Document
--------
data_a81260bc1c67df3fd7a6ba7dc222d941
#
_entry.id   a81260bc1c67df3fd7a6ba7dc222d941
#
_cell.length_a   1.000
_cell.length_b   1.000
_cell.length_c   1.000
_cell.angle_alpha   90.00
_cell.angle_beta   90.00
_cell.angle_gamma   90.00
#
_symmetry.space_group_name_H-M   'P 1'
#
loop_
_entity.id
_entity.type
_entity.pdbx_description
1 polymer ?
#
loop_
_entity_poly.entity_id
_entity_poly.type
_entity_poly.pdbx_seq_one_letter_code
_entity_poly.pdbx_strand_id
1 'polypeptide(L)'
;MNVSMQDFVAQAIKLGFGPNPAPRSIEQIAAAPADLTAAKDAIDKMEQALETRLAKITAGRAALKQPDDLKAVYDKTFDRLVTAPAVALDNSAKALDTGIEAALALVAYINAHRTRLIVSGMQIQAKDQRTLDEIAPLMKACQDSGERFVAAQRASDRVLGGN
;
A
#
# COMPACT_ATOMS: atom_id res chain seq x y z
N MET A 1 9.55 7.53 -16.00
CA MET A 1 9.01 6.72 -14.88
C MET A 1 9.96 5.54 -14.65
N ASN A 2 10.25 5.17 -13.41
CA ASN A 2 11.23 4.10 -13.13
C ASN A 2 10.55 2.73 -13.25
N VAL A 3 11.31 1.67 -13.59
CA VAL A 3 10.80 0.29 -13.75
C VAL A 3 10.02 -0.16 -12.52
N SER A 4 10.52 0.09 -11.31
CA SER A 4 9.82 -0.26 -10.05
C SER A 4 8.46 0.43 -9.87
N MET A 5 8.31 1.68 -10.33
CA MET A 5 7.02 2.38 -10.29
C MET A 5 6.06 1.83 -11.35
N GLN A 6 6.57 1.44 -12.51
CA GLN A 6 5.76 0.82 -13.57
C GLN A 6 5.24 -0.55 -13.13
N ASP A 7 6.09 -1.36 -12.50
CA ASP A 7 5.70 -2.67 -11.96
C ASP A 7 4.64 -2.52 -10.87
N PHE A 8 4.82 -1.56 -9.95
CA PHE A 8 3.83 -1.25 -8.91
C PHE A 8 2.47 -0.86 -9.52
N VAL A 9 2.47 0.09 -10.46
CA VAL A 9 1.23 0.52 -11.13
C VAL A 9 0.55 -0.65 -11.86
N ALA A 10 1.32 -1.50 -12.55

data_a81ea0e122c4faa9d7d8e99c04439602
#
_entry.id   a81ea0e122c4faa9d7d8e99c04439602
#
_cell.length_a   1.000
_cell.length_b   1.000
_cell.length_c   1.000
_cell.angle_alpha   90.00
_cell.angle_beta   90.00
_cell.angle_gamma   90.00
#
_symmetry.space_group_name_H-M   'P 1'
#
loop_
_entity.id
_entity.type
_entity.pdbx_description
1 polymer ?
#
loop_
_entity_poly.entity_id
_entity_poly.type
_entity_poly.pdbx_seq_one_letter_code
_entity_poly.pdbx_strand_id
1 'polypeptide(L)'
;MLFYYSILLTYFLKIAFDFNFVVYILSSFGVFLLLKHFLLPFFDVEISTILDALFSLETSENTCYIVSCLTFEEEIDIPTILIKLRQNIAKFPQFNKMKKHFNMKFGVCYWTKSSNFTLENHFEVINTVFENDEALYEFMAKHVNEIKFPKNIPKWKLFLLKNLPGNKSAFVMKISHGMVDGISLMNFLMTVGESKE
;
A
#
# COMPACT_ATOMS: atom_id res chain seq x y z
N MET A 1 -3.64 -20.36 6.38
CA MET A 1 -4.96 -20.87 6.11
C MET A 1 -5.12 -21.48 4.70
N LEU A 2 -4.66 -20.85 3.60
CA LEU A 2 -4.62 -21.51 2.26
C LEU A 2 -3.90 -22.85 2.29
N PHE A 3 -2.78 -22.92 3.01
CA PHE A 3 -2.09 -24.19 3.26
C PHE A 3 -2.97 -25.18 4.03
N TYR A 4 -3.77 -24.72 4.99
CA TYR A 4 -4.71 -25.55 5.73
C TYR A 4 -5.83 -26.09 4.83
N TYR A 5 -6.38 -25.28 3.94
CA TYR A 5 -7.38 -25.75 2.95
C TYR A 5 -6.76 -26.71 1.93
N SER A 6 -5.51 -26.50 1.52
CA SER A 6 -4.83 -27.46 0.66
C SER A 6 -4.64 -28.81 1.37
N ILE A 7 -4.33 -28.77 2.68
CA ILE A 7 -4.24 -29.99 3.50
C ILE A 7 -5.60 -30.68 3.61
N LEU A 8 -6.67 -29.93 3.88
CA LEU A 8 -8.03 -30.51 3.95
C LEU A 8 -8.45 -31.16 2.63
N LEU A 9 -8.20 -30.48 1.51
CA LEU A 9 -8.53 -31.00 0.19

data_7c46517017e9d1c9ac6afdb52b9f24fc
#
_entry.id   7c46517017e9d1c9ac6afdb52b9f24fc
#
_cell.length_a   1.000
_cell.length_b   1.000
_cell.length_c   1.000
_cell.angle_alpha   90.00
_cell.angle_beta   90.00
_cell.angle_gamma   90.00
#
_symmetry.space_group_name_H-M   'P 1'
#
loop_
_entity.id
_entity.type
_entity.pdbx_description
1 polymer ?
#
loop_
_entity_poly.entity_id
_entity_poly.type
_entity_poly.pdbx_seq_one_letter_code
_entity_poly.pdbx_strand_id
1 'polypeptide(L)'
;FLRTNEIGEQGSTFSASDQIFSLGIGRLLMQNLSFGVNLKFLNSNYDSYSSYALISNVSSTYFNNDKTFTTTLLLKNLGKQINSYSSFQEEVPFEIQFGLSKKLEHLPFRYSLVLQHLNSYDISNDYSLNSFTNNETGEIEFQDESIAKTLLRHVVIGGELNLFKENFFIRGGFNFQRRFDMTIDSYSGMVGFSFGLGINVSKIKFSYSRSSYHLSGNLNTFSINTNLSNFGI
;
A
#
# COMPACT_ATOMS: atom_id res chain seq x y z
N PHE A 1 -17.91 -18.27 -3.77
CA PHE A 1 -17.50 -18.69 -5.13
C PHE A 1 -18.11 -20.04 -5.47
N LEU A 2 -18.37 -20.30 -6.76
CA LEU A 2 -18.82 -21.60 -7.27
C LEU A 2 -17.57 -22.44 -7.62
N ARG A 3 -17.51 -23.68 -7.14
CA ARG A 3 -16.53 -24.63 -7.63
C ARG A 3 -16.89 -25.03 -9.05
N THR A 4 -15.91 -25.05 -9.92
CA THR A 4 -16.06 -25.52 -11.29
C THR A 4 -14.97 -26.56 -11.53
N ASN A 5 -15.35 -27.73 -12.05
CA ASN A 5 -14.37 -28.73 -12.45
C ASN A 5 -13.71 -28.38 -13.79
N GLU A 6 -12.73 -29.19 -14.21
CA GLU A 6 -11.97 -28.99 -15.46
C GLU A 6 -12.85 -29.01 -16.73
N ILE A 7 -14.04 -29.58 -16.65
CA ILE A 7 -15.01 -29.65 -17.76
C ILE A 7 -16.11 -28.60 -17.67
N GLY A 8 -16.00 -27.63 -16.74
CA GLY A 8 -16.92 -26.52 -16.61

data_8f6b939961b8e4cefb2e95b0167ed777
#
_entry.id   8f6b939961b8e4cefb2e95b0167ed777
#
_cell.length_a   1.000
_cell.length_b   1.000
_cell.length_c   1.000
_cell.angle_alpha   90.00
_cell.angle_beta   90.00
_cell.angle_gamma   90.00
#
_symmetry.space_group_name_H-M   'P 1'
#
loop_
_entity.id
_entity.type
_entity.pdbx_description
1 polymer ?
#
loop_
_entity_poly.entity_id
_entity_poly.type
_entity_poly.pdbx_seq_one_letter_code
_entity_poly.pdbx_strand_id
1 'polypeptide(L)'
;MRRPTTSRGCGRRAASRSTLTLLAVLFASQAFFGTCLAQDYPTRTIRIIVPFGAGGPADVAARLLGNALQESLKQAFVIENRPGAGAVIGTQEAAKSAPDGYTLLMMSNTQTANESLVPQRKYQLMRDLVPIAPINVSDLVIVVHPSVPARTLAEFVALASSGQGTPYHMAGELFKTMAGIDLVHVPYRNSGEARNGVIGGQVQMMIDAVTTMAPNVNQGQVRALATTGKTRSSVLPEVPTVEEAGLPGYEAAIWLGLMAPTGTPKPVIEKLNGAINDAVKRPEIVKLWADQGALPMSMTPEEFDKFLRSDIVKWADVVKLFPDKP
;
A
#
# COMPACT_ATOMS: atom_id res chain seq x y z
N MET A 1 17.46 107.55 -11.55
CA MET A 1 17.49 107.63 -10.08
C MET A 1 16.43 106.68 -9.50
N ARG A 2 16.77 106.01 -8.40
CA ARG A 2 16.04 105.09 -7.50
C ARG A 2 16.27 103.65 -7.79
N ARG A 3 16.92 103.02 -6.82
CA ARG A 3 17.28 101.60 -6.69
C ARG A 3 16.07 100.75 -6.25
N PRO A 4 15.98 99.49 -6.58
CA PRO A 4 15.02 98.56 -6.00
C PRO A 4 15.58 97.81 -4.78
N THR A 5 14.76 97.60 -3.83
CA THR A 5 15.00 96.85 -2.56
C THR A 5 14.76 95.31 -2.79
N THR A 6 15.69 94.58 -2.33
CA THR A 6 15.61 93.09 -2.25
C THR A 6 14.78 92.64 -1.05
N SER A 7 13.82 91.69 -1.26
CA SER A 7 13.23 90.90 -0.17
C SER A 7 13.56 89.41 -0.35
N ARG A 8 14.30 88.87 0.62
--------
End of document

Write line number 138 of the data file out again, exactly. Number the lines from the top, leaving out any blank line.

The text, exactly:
_entity_poly.pdbx_strand_id